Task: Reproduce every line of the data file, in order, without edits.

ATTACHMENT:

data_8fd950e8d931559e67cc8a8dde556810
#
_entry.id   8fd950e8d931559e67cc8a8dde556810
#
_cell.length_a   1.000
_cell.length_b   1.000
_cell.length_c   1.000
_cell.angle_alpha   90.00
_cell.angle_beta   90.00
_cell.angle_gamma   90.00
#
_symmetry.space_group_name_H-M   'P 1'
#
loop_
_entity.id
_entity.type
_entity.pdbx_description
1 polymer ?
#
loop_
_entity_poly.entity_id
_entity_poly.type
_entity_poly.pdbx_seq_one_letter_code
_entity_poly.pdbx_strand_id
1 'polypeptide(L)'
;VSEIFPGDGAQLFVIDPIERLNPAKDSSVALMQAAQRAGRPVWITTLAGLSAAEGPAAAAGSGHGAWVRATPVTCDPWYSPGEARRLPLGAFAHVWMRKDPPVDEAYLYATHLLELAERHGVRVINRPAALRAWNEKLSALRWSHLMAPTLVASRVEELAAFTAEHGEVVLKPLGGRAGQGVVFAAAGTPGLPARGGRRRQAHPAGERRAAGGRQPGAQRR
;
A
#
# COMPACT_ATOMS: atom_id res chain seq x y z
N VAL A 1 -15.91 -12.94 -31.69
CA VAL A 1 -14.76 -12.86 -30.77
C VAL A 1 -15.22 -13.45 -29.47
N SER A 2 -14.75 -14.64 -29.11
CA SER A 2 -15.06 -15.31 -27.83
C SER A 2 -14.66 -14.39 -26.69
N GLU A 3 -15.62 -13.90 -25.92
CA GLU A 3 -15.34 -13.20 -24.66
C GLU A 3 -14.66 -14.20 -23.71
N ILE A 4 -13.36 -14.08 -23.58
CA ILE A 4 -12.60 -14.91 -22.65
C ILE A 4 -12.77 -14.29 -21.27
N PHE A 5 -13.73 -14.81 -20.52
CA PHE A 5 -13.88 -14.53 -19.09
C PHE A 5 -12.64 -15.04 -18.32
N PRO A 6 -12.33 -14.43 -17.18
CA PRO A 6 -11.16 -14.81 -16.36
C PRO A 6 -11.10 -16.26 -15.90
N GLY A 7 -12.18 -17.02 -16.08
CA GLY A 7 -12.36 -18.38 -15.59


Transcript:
data_8fd950e8d931559e67cc8a8dde556810
#
_entry.id   8fd950e8d931559e67cc8a8dde556810
#
_cell.length_a   1.000
_cell.length_b   1.000
_cell.length_c   1.000
_cell.angle_alpha   90.00
_cell.angle_beta   90.00
_cell.angle_gamma   90.00
#
_symmetry.space_group_name_H-M   'P 1'
#
loop_
_entity.id
_entity.type
_entity.pdbx_description
1 polymer ?
#
loop_
_entity_poly.entity_id
_entity_poly.type
_entity_poly.pdbx_seq_one_letter_code
_entity_poly.pdbx_strand_id
1 'polypeptide(L)'
;VSEIFPGDGAQLFVIDPIERLNPAKDSSVALMQAAQRAGRPVWITTLAGLSAAEGPAAAAGSGHGAWVRATPVTCDPWYSPGEARRLPLGAFAHVWMRKDPPVDEAYLYATHLLELAERHGVRVINRPAALRAWNEKLSALRWSHLMAPTLVASRVEELAAFTAEHGEVVLKPLGGRAGQGVVFAAAGTPGLPARGGRRRQAHPAGERRAAGGRQPGAQRR
;
A
#
# COMPACT_ATOMS: atom_id res chain seq x y z
N VAL A 1 -15.91 -12.94 -31.69
CA VAL A 1 -14.76 -12.86 -30.77
C VAL A 1 -15.22 -13.45 -29.47
N SER A 2 -14.75 -14.64 -29.11
CA SER A 2 -15.06 -15.31 -27.83
C SER A 2 -14.66 -14.39 -26.69
N GLU A 3 -15.62 -13.90 -25.92
CA GLU A 3 -15.34 -13.20 -24.66
C GLU A 3 -14.66 -14.20 -23.71
N ILE A 4 -13.36 -14.08 -23.58
CA ILE A 4 -12.60 -14.91 -22.65
C ILE A 4 -12.77 -14.29 -21.27
N PHE A 5 -13.73 -14.81 -20.52
CA PHE A 5 -13.88 -14.53 -19.09
C PHE A 5 -12.64 -15.04 -18.32
N PRO A 6 -12.33 -14.43 -17.18
CA PRO A 6 -11.16 -14.81 -16.36
C PRO A 6 -11.10 -16.26 -15.90
N GLY A 7 -12.18 -17.02 -16.08
CA GLY A 7 -12.36 -18.38 -15.59